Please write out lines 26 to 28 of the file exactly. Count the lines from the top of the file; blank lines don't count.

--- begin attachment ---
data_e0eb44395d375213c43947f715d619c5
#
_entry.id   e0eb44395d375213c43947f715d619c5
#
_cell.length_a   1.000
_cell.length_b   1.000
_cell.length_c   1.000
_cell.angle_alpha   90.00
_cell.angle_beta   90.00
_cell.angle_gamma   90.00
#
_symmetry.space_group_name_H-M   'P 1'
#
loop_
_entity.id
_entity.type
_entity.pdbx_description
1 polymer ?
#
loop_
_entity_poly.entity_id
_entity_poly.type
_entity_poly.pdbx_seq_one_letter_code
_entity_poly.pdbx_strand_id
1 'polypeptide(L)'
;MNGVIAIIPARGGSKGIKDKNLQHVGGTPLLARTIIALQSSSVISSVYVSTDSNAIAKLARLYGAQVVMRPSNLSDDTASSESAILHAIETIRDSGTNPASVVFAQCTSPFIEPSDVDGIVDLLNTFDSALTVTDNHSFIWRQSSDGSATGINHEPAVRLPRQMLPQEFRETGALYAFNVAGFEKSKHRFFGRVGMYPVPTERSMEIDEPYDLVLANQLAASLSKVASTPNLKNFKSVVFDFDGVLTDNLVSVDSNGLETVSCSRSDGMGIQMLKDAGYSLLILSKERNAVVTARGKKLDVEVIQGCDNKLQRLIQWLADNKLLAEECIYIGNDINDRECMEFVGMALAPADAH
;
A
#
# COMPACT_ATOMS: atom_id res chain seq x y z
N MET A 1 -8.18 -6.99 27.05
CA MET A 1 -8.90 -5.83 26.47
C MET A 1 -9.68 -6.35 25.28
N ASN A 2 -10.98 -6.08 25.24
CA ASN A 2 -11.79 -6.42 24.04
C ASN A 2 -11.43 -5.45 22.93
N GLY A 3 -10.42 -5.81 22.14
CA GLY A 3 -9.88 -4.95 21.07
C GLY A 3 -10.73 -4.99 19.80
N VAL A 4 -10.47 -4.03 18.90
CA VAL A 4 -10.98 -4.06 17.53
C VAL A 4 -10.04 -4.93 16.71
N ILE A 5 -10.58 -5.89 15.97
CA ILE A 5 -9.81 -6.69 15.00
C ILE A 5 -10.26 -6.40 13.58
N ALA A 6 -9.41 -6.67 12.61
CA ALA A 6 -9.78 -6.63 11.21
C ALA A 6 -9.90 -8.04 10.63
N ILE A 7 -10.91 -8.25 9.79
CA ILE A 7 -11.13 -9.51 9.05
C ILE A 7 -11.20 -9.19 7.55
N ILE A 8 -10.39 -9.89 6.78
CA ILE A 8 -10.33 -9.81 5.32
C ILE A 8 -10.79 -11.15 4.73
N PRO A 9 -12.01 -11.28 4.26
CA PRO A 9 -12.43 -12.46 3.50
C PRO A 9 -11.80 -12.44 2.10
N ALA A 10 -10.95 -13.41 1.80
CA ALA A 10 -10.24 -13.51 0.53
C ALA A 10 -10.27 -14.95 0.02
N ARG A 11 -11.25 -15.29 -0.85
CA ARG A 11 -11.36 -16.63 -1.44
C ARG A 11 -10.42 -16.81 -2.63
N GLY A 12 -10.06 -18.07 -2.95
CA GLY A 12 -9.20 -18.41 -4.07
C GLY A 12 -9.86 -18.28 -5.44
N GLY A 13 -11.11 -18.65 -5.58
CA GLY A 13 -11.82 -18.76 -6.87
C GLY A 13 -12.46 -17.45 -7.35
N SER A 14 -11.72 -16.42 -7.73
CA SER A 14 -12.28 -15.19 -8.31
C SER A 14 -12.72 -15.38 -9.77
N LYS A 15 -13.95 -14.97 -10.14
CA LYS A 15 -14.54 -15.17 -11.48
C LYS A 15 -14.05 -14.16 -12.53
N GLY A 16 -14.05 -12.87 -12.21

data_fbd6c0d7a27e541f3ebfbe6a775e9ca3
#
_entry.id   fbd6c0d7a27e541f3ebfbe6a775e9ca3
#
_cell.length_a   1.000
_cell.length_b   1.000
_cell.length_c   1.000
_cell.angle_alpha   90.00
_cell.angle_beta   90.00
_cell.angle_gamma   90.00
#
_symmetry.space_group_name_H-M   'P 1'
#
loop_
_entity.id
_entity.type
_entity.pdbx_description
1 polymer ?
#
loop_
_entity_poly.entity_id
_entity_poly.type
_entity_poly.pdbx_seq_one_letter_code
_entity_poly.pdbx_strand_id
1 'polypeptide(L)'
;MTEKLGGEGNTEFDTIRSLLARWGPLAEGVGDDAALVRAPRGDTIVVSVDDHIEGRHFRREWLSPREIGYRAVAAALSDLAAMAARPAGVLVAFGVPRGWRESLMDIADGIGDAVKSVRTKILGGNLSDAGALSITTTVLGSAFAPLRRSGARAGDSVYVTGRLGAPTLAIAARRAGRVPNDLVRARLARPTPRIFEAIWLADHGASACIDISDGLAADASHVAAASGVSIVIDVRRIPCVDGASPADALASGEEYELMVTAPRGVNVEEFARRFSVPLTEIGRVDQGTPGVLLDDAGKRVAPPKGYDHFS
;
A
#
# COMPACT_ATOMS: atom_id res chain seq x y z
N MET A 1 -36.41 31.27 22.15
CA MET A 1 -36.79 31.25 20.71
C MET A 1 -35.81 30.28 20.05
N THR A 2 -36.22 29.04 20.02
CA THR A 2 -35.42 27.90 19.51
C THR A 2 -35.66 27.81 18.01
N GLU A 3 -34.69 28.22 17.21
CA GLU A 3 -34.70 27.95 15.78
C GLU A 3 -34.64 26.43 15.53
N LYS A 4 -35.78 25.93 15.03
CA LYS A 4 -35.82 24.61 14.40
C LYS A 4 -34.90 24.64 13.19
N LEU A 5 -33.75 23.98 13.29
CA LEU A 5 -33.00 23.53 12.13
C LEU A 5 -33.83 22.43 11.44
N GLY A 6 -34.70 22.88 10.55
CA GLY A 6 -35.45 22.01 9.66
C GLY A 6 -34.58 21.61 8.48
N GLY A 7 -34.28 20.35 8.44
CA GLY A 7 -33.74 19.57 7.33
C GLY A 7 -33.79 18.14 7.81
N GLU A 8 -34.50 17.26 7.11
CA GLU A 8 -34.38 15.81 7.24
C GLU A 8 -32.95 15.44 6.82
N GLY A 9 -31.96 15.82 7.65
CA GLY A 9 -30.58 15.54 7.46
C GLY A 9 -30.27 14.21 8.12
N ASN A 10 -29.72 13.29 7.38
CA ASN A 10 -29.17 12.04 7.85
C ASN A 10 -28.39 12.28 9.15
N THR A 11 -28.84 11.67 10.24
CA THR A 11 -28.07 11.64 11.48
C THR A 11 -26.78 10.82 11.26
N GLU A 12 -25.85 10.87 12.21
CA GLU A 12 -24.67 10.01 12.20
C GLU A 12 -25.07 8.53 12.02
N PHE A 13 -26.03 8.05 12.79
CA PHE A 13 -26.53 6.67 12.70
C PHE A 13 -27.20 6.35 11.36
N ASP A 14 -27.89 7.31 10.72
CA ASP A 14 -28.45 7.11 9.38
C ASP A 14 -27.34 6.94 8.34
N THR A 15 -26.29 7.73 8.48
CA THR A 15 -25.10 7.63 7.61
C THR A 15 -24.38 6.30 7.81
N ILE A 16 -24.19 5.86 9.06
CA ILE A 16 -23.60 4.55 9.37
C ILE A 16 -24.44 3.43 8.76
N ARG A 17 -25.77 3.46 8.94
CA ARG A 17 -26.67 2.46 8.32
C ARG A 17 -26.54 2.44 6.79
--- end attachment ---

;MNGVIAIIPARGGSKGIKDKNLQHVGGTPLLARTIIALQSSSVISSVYVSTDSNAIAKLARLYGAQVVMRPSNLSDDTASSESAILHAIETIRDSGTNPASVVFAQCTSPFIEPSDVDGIVDLLNTFDSALTVTDNHSFIWRQSSDGSATGINHEPAVRLPRQMLPQEFRETGALYAFNVAGFEKSKHRFFGRVGMYPVPTERSMEIDEPYDLVLANQLAASLSKVASTPNLKNFKSVVFDFDGVLTDNLVSVDSNGLETVSCSRSDGMGIQMLKDAGYSLLILSKERNAVVTARGKKLDVEVIQGCDNKLQRLIQWLADNKLLAEECIYIGNDINDRECMEFVGMALAPADAH
;
A